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Hepatitis A

Definition of Disease...

Hepatitis A is an enterically transmitted viral disease which is highly endemic throughout the developing world but of low endemicity in developed countries such as the United States (U.S.). In developing countries, hepatitis A virus (HAV) is usually acquired during childhood, most frequently as an asymptomatic or mild infection. Transmission may occur by direct person-to-person contact, from contaminated water, ice, or shellfish harvested from sewage-contaminated water; or from fruits, vegetables or other foods which are eaten uncooked, but which may become contaminated during handling. Hepatitis A virus is inactivated by boiling or cooking to 85° C (1 minute); cooked foods may serve as vehicles for disease if they are contaminated after cooking.

The risk of hepatitis A for U.S. citizens traveling abroad varies with living conditions, length of stay, and the incidence of HAV infection in areas visited. In general, travelers to northern and western Europe, Japan, Australia, New Zealand and North America (except Mexico) are at no greater risk of infection than they would be in the U.S. Areas of the world with intermediate or high rates of hepatitis A do pose an increased risk for travelers (Please see the chart at the bottom of this page).

For travelers to developing countries, risk of infection increases with duration of travel and is highest for those who live in or visit rural areas, trek in back country, or frequently eat or drink in settings of poor sanitation.

Recent studies have shown that many cases of travel-related hepatitis A occur in travelers with "standard" tourist itineraries, accommodations, and food and beverage consumption behaviors. In developing countries, travelers should minimize their exposure to hepatitis A and other enteric diseases by avoiding potentially contaminated water or food. Travelers should avoid drinking water (or beverages with ice) of unknown purity and eating uncooked shellfish or uncooked fruits or vegetables that are not peeled or prepared by the traveler.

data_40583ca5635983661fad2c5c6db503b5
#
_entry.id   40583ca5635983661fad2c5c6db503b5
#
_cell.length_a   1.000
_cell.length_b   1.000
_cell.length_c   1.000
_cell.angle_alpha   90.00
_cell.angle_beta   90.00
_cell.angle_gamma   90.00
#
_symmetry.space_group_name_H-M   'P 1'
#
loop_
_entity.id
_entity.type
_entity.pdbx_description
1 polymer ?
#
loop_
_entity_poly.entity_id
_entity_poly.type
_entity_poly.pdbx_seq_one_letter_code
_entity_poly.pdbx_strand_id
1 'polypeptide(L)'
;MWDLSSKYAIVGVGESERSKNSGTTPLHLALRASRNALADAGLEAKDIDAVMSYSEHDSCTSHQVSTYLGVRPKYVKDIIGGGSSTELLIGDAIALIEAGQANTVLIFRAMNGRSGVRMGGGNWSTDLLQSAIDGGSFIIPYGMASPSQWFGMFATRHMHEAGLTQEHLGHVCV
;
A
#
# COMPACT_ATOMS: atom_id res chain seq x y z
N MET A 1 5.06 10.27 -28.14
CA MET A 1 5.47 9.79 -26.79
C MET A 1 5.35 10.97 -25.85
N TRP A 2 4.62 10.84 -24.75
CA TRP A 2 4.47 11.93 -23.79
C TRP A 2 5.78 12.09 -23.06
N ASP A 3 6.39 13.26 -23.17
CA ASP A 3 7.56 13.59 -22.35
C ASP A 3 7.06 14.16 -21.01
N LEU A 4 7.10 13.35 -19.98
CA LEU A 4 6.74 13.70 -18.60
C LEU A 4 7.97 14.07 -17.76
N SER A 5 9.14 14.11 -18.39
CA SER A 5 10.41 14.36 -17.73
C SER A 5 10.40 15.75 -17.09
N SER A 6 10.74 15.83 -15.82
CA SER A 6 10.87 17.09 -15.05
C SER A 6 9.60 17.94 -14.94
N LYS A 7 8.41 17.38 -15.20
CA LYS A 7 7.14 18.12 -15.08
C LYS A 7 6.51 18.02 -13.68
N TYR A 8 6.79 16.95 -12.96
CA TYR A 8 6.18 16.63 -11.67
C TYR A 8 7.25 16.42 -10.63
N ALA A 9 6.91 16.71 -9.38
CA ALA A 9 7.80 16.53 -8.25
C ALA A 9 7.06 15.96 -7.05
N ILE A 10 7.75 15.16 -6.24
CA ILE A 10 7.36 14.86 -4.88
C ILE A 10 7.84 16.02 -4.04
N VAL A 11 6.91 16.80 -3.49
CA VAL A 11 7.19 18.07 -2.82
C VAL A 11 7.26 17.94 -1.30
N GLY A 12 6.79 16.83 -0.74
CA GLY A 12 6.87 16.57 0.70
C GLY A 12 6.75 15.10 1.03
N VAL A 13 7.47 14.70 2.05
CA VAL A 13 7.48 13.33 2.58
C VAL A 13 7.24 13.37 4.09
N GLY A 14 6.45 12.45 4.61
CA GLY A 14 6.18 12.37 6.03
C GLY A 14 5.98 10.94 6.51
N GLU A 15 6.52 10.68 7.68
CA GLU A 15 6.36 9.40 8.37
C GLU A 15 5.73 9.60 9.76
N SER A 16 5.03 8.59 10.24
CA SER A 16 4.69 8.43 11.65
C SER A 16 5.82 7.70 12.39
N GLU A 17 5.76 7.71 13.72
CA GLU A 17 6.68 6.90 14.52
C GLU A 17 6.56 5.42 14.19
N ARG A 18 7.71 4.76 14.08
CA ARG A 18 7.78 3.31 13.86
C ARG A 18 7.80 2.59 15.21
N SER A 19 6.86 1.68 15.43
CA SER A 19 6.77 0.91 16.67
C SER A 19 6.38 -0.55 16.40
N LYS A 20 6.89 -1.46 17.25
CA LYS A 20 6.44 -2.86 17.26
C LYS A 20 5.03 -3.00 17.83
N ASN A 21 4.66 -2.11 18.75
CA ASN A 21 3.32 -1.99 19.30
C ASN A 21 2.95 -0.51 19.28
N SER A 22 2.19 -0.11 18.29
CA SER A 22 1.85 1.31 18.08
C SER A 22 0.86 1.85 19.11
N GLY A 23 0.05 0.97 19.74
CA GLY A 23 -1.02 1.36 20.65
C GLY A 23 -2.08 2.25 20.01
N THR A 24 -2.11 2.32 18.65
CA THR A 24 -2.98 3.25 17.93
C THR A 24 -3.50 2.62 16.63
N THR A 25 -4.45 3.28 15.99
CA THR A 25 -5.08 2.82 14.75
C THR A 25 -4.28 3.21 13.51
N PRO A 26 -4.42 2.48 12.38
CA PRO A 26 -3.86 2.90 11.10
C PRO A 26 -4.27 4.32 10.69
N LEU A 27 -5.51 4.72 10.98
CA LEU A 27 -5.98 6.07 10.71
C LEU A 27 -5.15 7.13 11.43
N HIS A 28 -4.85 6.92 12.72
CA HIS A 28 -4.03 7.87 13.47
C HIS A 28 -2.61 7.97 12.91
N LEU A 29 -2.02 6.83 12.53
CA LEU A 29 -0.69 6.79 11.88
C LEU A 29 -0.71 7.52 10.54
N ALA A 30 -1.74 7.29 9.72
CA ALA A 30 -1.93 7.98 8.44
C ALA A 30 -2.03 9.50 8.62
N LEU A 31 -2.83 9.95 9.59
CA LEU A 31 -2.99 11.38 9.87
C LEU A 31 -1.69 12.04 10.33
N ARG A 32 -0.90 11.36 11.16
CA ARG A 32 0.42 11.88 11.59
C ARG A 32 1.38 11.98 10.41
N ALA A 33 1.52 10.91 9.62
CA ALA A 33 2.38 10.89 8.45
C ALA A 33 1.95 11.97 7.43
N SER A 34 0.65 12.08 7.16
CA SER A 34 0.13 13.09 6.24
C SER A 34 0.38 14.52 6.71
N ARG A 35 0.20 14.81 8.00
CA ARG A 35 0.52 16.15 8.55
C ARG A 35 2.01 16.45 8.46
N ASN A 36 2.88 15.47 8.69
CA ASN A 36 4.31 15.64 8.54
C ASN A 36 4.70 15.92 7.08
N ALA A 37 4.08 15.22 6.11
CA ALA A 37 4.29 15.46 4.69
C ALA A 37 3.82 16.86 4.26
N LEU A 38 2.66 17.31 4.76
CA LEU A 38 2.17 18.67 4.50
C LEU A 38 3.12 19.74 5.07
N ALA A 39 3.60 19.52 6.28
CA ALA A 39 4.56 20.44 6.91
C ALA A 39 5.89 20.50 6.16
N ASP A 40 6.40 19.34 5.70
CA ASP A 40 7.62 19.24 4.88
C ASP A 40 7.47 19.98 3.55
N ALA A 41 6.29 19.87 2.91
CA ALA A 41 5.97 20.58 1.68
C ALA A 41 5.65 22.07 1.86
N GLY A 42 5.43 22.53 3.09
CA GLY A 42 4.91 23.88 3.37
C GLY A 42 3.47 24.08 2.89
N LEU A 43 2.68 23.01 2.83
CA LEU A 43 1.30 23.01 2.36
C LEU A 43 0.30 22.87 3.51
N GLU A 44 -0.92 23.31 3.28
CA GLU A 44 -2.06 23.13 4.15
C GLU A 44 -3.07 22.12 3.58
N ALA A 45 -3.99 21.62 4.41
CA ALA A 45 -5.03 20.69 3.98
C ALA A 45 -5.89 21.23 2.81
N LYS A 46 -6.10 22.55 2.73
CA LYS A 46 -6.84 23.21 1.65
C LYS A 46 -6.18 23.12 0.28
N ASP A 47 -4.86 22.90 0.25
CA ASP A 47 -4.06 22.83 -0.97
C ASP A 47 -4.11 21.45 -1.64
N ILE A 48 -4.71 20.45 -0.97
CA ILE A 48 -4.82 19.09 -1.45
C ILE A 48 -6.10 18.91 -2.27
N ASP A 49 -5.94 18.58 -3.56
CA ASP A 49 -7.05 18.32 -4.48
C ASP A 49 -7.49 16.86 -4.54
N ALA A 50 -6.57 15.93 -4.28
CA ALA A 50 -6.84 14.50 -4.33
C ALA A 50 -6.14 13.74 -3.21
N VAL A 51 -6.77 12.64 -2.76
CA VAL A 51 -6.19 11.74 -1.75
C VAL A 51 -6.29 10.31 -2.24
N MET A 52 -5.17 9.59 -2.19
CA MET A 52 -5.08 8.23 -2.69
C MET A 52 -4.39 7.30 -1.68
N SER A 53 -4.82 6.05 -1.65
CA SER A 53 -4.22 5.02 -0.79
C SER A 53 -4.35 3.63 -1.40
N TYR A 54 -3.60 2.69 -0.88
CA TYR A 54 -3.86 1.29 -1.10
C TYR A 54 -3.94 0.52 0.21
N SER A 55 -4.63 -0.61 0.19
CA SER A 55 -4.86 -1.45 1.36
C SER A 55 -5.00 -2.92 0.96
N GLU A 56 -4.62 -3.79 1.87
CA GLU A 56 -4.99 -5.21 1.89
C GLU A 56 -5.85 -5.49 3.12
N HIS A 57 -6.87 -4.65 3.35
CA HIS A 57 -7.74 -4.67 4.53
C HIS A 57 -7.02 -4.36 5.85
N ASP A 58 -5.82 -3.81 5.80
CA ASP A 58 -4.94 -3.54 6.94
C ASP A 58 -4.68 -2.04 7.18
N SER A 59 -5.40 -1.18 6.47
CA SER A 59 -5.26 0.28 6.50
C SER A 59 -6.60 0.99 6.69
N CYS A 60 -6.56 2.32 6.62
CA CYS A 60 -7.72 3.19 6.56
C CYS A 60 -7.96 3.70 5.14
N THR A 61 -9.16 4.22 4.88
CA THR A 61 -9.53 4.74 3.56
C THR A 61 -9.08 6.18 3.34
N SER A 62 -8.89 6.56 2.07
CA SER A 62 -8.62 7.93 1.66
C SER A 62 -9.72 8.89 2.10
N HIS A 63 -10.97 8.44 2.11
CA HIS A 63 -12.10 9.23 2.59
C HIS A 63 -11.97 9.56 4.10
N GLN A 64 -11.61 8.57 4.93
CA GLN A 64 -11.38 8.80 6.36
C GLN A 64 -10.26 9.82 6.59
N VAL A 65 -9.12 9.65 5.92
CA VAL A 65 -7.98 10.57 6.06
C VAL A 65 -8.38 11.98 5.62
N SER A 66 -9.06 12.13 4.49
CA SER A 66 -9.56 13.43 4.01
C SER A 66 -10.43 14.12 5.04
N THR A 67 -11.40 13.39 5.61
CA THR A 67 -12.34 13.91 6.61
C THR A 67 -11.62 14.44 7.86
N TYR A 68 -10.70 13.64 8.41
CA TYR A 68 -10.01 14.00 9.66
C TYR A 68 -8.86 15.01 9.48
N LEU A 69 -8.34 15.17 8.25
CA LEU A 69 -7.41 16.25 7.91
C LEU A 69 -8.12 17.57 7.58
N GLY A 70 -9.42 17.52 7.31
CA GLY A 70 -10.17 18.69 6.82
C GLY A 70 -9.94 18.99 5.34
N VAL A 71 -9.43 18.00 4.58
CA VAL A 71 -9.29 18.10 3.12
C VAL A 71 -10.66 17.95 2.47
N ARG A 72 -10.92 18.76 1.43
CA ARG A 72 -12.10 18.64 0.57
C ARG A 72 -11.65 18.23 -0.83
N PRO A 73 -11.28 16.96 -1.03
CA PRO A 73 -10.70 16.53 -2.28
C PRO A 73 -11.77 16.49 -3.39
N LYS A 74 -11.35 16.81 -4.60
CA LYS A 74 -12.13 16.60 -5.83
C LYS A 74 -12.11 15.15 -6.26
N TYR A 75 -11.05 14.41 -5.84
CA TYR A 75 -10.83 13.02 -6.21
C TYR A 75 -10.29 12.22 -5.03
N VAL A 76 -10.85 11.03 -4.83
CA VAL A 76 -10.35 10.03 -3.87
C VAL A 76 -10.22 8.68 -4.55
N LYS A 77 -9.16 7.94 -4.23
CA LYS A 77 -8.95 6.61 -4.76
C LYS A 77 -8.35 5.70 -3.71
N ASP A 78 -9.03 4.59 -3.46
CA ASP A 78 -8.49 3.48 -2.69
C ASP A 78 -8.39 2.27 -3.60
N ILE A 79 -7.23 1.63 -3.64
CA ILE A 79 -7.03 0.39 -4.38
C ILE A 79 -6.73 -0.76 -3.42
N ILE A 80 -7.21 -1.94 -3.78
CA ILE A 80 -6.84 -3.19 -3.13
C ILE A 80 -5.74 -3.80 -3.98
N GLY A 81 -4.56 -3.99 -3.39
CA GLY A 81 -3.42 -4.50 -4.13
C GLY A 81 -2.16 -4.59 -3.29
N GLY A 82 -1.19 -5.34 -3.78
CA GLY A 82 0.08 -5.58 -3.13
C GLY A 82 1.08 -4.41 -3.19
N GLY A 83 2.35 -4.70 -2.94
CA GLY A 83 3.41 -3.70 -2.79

Hepatitis A vaccine or immune globulin (IG) is recommended for all susceptible travelers to or for persons working in countries with intermediate or high rates of HAV infection. Vaccination of children 2 years of age and older, adolescents and adults with the age-appropriate dose of hepatitis A vaccine is preferred for persons who plan to travel repeatedly or reside for long periods in intermediate or high risk areas. Because of the current IG shortage, vaccine is also preferred for travelers 2 years of age and older desiring only short-term protection.

Immune globulin is recommended for travelers less than 2 years of age.

Hepatitis A Chart.

Endemicity patterns (low, intermediate and high) of hepatitis A virus infection worldwide. The risk of hepatitis A for travelers to areas of the Caribbean is greater where questionable sanitation is anticipated. (Note: this map generalizes available data and patterns may vary within countries)

All content courtesy of the Center For Disease Control (c) 1998

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